Monday | 01 November, 2010 | 5:04 am

Enticing steel hallways

By Lauren Duensing

November 2010 - When envisioning wide-open classrooms and hallways infused with natural light, a steel apparatus may not rush to mind. However, architect John Ronan veered from the conventional and designed Gary Comer College Prep using steel and aluminum siding, allowing students to feel safe and excited to go to class each morning.

"I wanted the school to be a progressive-looking building that spoke to the future of the neighborhood," Ronan says. Because of recurrent violence in the community, security is also a concern. Ronan met these concerns by enveloping the school in steel, while using windows and sky lights to provide natural lighting throughout the building.

"The school is a secure-looking building from the outside but is very light and airy inside," Ronan says. "It’s bright and transparent but still looks substantial." This coupling of protection and optimism well-represents the school, which boasts a hands-on approach to teaching more than 500 students.

Steel optimism
Ronan used steel panels from Centria Services Group, Pittsburgh, Pa., when constructing the school because "it weathers well and lasts a long time." The exterior of the school has a "facade that is more screenlike," according to Ronan.

Centria provided material for both the solid and perforated panels used for the school. According to Fred Fischer, district sales manager for Centria, more builders are considering using high-strength steel for other building projects.

Alpolic Materials, Chesapeake, Va., provided the youthful, optimistic, lime-green aluminum composite panels. The idea behind the bright-green panels is that although the structure looks strong and safe, the splash of color reflects the youth and optimism of its teaching staff.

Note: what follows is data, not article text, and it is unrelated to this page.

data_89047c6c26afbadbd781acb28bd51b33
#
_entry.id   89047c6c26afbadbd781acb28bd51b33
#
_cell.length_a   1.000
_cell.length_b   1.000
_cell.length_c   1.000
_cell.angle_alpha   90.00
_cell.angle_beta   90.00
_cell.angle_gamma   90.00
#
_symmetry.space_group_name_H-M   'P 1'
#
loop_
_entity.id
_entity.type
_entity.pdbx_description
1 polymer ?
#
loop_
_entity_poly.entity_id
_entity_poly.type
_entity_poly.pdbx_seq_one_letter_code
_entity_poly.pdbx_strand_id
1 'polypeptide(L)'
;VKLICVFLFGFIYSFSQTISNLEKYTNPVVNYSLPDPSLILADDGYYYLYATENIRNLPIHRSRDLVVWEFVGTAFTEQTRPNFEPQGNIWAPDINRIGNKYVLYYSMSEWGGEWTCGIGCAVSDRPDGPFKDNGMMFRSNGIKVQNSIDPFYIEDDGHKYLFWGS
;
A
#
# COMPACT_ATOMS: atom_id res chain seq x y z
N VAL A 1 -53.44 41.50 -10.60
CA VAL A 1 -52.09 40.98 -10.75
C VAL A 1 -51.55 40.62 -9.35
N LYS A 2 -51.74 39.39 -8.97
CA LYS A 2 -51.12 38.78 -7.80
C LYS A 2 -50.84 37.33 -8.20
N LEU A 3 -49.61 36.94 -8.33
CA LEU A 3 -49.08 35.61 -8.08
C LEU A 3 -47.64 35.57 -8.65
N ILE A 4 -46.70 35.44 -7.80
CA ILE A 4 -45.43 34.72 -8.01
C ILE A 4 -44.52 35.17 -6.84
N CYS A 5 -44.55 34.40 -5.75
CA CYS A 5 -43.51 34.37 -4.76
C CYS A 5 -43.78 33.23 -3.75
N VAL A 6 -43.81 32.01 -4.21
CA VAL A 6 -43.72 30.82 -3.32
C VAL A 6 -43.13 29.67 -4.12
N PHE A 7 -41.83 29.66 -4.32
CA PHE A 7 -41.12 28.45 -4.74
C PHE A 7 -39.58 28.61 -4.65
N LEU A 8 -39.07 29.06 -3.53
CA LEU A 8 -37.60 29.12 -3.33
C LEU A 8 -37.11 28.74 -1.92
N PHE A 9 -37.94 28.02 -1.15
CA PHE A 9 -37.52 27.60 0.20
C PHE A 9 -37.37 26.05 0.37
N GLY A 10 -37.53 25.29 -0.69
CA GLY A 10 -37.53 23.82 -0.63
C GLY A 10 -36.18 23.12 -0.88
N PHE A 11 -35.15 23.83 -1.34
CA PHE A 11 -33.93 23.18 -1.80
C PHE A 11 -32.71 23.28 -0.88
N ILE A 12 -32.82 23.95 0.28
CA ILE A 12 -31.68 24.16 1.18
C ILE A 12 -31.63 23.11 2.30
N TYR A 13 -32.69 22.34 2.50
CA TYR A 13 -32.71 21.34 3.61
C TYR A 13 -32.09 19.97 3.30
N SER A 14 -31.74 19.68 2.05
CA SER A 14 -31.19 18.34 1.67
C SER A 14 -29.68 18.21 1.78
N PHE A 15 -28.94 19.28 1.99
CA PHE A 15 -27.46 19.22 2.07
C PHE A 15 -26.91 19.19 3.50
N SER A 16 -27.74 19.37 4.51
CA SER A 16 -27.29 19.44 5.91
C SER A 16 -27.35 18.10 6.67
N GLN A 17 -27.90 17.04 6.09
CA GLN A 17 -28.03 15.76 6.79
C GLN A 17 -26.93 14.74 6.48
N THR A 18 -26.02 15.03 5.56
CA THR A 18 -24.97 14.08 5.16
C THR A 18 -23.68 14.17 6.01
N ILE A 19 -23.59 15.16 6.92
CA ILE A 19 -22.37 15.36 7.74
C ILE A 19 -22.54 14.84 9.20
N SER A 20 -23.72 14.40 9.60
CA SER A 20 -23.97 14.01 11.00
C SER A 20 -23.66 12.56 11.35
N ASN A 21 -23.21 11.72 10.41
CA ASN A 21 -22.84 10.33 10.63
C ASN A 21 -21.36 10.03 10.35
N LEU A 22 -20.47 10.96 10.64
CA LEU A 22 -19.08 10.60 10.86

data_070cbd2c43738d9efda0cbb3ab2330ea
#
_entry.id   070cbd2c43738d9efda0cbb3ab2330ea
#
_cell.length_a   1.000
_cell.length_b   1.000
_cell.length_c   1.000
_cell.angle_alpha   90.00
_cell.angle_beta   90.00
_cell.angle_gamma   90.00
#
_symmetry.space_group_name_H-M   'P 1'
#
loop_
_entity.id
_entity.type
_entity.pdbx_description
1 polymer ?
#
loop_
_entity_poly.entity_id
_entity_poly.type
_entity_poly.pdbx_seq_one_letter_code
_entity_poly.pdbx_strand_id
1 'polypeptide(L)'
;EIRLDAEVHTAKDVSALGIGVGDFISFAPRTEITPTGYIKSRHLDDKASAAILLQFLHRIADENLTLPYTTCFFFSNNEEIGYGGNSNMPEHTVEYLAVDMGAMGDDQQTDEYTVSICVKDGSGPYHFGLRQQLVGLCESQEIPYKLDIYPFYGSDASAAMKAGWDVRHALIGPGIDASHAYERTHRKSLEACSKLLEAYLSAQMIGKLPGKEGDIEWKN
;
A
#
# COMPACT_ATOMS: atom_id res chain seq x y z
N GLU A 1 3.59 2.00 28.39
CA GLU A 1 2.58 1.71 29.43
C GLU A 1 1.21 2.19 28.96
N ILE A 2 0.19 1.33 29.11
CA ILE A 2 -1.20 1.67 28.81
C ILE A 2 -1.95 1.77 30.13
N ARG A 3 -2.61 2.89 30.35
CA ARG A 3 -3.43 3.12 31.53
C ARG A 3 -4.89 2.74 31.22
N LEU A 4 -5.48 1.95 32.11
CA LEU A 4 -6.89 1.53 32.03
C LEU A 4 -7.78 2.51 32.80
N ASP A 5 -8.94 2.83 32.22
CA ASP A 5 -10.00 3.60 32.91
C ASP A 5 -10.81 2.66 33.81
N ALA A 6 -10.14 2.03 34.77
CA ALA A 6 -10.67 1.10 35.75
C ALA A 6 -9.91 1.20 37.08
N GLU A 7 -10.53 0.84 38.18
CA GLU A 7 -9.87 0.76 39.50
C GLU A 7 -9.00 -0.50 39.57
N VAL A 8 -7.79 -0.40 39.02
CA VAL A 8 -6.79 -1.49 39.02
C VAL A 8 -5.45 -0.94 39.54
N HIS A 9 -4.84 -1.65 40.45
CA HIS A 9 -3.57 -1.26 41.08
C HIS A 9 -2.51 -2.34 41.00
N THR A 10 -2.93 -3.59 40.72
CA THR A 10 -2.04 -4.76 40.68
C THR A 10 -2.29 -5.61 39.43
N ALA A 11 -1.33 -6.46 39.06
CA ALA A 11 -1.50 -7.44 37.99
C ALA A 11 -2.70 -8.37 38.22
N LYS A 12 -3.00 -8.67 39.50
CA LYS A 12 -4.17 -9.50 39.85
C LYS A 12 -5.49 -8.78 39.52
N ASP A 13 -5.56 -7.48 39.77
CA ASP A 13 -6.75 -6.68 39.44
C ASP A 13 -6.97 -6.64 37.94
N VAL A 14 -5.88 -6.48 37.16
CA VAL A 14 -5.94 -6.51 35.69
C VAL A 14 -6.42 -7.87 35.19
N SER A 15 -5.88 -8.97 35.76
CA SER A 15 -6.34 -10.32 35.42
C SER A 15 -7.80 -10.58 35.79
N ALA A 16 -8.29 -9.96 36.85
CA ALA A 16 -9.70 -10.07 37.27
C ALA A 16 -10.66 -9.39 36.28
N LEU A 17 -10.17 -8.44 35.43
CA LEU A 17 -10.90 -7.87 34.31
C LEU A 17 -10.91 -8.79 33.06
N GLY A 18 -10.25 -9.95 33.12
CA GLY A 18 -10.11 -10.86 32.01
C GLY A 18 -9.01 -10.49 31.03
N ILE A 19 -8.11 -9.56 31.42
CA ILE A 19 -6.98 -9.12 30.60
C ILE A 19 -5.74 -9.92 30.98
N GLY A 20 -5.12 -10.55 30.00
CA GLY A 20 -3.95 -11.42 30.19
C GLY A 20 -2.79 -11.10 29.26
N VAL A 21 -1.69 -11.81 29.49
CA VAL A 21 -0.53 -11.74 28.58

"The aluminum composite panel is a very flat panel with two pieces of aluminum around a plastic core to keep it flat," Ronan adds.

Ronan designed the school around its neighboring four-year-old youth center, which is clad in blue and red panels. The green panels and accompanying fence makes the overall buildings stand out from the rest of the neighborhood, promoting the feeling of a safe learning environment for serious students.

Energy conscious
When erecting the school, the team considered cost-efficiency and impact on the environment. "We tried to make the building as energy efficient as possible. We placed insulation on the outside of the building in order to get continuous insulation instead of placing it in the walls," Ronan says. "We used energy-efficient glazing and considered the efficiency of the envelope, as well." Ronan adds he and his team try to make environmentally friendly and energy cost-cutting considerations for all their projects.

One way to reduce energy costs was to introduce light into every classroom from two different directions. It’s about creating a proper learning environment from the standpoint of light and acoustics, ensuring practicality as well as being a fun building that makes kids excited to attend class.

All classrooms reside on the perimeter of the building to allow for an optimum amount of natural lighting. Each classroom touches the outside walls, "it’s about making the best use of the site," Ronan adds.

The school also does a changing act from day to night, with an optical effect that is a result of perforated metal. "When the sun is out, you can’t see into the school at all," Ronan notes. "But it’s easy to see out--at night, you have the reverse effect."

The school’s mantra to "be noble" is a fitting aspiration, and Ronan’s design provides the realm for students to exceed expectations. MM

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